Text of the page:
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DHCP Subscriber Access Networks Overview

DHCP and Subscriber Management Overview

You use DHCP in broadband access networks to provide IP address configuration and service provisioning. DHCP, historically a popular protocol in LANs, works well with Ethernet connectivity and is becoming increasingly popular in broadband networks as a simple, scalable solution for assigning IP addresses to subscriber home PCs, set-top boxes (STBs), and other devices.

Junos OS subscriber management supports the following DHCP allocation models:

  • DHCP Local Server

  • DHCP Relay

  • DHCP Relay Proxy

DHCP uses address assignment pools from which to allocate subscriber addresses. Address-assignment pools support both dynamic and static address assignment:

  • Dynamic address assignment—A subscriber is automatically assigned an address from the address-assignment pool.

  • Static address assignment—Addresses are reserved and always used by a particular subscriber.

    Note:

    Addresses that are reserved for static assignment are removed from the dynamic address pool and cannot be assigned to other clients.

Extended DHCP Local Server and Subscriber Management Overview

You can enable the services router to function as an extended DHCP local server. As an extended DHCP local server the services router, and not an external DHCP server, provides an IP address and other configuration information in response to a client request. The extended DHCP local server supports the use of external AAA authentication services, such as RADIUS, to authenticate DHCP clients.

Extended DHCP Relay and Subscriber Management Overview

You can configure extended DHCP relay options on the router and enable the router to function as a DHCP relay agent. A DHCP relay agent forwards DHCP request and reply packets between a DHCP client and a DHCP server. You can use DHCP relay in carrier edge applications such as video and IPTV to obtain configuration parameters, including an IP address, for your subscribers. The extended DHCP relay agent supports the use of external AAA authentication services, such as RADIUS, to authenticate DHCP clients.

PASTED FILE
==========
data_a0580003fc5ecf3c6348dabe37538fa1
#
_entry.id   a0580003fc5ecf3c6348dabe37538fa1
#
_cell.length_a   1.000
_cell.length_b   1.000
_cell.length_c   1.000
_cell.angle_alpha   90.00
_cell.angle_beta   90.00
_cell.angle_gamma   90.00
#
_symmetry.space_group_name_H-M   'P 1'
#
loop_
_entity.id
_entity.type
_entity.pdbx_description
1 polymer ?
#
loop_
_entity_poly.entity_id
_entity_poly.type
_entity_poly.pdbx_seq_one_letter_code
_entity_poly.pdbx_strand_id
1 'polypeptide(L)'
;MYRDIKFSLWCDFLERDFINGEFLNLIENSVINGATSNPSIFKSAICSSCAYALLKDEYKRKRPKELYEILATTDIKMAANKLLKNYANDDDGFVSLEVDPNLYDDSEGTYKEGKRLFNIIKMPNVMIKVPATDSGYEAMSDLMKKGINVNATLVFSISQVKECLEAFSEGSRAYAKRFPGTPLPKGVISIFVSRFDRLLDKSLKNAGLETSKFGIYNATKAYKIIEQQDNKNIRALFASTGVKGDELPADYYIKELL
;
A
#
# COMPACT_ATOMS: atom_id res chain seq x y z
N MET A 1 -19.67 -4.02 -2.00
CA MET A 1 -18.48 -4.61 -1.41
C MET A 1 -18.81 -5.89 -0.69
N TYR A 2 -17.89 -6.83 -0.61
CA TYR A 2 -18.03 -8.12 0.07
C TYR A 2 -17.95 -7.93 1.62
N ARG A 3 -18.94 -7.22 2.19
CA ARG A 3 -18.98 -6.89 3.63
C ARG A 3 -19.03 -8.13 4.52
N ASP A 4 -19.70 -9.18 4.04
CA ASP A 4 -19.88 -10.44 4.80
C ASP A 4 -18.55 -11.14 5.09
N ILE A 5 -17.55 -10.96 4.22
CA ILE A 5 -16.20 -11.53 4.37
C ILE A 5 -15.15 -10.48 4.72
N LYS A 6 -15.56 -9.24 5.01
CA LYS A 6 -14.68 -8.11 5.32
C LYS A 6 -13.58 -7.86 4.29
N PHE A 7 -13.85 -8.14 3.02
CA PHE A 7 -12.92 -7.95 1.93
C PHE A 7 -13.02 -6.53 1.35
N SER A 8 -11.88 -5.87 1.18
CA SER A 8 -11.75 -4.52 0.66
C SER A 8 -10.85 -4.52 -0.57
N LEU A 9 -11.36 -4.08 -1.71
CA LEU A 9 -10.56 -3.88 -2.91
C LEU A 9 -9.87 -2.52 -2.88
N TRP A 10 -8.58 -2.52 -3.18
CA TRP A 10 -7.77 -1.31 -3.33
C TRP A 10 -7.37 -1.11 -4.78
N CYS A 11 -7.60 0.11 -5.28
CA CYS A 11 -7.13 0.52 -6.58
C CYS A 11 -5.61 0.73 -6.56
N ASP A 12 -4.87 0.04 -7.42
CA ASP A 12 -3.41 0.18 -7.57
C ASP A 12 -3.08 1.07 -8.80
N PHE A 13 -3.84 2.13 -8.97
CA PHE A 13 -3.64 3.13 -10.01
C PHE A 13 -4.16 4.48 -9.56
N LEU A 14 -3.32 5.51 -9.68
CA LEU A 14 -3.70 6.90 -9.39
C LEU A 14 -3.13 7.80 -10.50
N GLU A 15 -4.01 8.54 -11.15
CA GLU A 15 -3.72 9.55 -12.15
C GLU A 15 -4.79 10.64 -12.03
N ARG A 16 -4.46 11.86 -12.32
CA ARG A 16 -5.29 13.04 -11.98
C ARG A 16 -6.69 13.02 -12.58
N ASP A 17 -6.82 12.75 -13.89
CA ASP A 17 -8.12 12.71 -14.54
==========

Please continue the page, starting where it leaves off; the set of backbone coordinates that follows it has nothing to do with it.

DHCP Relay Proxy and Subscriber Management Overview

DHCP relay proxy mode is an enhancement to extended DHCP relay. DHCP relay proxy supports all DHCP relay features while providing additional features and benefits. Except for the ability to add DHCP relay agent options and the gateway address (giaddr) to DHCP packets, DHCP relay is transparent to DHCP clients and DHCP servers, and simply forwards messages between DHCP clients and servers. When you configure DHCP relay to operate in proxy mode, the relay is no longer transparent. In proxy mode, DHCP relay conceals DHCP server details from DHCP clients, which interact with a DHCP relay in proxy mode as though it is the DHCP server. For DHCP servers there is no change, because proxy mode has no effect on how the DHCP server interacts with the DHCP relay.

Subscriber Access Operation Flow Using DHCP Relay

The subscriber management feature requires that a subscriber (for example, a DHCP client) send a discover message to the router interface to initialize dynamic configuration of that interface.

Figure 1 shows the flow of operations that occurs when the router is using DHCP relay to enable access for a subscriber.

Figure 1: Subscriber Access Operation FlowSubscriber Access Operation Flow

The following general sequence occurs during access configuration for a DHCP client:

  1. The client issues a DHCP discover message.

  2. The router issues an authorization request to the RADIUS server.